|Publication number||US4250615 A|
|Application number||US 06/049,091|
|Publication date||Feb 17, 1981|
|Filing date||Jun 18, 1979|
|Priority date||Jun 18, 1979|
|Publication number||049091, 06049091, US 4250615 A, US 4250615A, US-A-4250615, US4250615 A, US4250615A|
|Inventors||Kenneth V. Knuth, E. Walton II Charles|
|Original Assignee||Burroughs Corporation|
|Export Citation||BiBTeX, EndNote, RefMan|
|Patent Citations (2), Referenced by (18), Classifications (12), Legal Events (2)|
|External Links: USPTO, USPTO Assignment, Espacenet|
This invention relates in general to an apparatus for dispensing electronic components and indicating to an assembler installation locations of the dispensed components on a workpiece. In particular, the apparatus finds use in dispensing a set of one or more types of integrated circuit packages in a pattern corresponding to positions on a printed circuit which are to be populated with the dispensed set of integrated circuit packages.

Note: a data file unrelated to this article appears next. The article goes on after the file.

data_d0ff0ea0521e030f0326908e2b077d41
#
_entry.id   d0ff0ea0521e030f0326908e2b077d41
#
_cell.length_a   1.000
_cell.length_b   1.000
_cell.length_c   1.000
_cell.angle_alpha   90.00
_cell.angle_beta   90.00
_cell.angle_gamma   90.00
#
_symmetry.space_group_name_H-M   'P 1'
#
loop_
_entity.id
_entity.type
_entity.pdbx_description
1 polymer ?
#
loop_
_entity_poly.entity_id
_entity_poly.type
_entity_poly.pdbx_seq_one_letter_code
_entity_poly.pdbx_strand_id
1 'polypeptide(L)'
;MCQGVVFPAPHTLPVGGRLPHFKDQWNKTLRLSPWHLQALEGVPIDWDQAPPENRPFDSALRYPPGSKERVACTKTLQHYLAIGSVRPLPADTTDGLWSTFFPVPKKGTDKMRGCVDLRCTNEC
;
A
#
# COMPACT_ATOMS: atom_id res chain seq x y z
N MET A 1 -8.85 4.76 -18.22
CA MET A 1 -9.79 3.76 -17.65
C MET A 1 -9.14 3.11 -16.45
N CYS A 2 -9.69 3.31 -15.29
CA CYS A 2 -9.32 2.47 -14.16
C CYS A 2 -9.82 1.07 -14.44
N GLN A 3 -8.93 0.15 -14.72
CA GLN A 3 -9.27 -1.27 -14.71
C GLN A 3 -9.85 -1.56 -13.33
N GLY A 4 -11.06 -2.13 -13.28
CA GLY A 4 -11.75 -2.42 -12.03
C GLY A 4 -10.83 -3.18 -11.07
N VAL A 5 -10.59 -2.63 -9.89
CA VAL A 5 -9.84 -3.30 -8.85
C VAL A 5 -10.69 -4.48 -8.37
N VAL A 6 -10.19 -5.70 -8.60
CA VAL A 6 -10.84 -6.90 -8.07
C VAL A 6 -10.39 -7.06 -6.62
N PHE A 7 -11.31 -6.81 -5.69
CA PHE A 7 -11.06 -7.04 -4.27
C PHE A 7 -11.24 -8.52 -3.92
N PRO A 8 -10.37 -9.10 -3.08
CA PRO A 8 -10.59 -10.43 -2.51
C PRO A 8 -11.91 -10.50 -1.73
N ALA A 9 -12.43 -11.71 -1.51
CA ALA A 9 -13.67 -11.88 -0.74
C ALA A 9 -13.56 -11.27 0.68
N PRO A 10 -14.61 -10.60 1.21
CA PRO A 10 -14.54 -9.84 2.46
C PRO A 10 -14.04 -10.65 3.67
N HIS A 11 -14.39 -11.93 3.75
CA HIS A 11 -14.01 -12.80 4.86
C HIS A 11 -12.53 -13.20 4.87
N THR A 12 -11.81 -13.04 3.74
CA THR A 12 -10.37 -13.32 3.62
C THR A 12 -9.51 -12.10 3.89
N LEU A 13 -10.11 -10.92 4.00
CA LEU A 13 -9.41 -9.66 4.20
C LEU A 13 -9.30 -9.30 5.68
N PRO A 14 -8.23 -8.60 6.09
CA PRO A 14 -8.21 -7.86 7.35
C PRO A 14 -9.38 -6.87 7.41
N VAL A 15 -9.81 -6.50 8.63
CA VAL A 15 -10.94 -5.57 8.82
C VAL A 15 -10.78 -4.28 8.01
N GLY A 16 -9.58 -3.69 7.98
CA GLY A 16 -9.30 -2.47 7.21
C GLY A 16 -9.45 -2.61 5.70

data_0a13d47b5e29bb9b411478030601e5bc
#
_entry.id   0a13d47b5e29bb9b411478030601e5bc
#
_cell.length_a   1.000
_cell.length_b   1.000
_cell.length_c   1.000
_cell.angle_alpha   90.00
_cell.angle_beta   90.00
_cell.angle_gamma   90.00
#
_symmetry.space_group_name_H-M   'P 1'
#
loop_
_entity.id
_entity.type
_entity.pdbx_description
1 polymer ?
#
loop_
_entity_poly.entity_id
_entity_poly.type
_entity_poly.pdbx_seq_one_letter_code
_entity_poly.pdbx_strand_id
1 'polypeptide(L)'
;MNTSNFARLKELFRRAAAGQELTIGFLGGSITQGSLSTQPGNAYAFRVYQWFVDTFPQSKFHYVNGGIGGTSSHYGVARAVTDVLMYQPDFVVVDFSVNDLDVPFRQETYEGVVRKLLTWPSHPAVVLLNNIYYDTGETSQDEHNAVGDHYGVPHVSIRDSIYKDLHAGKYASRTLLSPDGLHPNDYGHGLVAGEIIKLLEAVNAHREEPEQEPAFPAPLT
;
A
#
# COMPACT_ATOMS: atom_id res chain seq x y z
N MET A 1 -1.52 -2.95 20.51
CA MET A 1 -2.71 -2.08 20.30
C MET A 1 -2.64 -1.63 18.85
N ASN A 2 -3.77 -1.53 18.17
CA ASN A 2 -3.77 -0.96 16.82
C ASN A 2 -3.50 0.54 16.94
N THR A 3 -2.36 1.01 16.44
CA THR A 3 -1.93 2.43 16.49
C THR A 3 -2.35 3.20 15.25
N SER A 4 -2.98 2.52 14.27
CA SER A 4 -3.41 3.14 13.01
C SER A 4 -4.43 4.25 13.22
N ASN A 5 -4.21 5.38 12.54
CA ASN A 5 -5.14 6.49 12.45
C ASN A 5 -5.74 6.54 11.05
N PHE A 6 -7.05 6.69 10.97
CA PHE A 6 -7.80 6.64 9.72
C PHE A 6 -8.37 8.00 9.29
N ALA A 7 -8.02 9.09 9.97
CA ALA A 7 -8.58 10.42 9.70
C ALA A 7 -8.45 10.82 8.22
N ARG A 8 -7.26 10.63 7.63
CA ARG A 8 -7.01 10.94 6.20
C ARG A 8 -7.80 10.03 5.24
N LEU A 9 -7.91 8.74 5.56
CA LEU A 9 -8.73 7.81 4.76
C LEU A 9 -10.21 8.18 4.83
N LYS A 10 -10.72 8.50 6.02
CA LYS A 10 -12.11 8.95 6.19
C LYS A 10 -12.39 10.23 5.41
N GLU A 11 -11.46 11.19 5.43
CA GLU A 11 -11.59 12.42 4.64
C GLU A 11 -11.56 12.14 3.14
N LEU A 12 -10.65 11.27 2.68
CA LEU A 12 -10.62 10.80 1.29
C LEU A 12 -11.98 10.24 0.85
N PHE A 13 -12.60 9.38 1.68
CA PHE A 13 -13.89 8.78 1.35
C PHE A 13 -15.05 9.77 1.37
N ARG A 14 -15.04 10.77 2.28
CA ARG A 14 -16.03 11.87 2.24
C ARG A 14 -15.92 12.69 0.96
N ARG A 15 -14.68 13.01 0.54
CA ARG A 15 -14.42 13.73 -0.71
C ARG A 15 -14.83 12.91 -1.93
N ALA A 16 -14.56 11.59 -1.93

Assembling discrete electronic parts on a circuit board by hand is a tedious, time-consuming and costly procedure which requires concentrated effort on the part of an assembler. This problem has become more acute in recent years due to the proliferation of miniturized components such as integrated circuit packages and the like. The miniturized parts are difficult to handle and are somewhat delicate due to their small size and the multiple leads extending from the package. The assembly problem is aggravated by the increase in the number of parts which must be assembled in a given area. This increase is made possible by the miniturized parts themselves and by the development of more sophisticated techniques for manufacturing the printed circuit boards.
Program controlled systems have been developed to alleviate the assembly problem and reduce costs. One type of prior art system is a fully automatic system, such as that disclosed in U.S. Pat. No. 3,591,911, issued to Sandor Goldschmied on July 31, 1971, which dispenses and inserts the parts in the circuit board. Another type of system is a semiautomatic system which dispenses parts and indicates to an assembler where the parts are to be installed.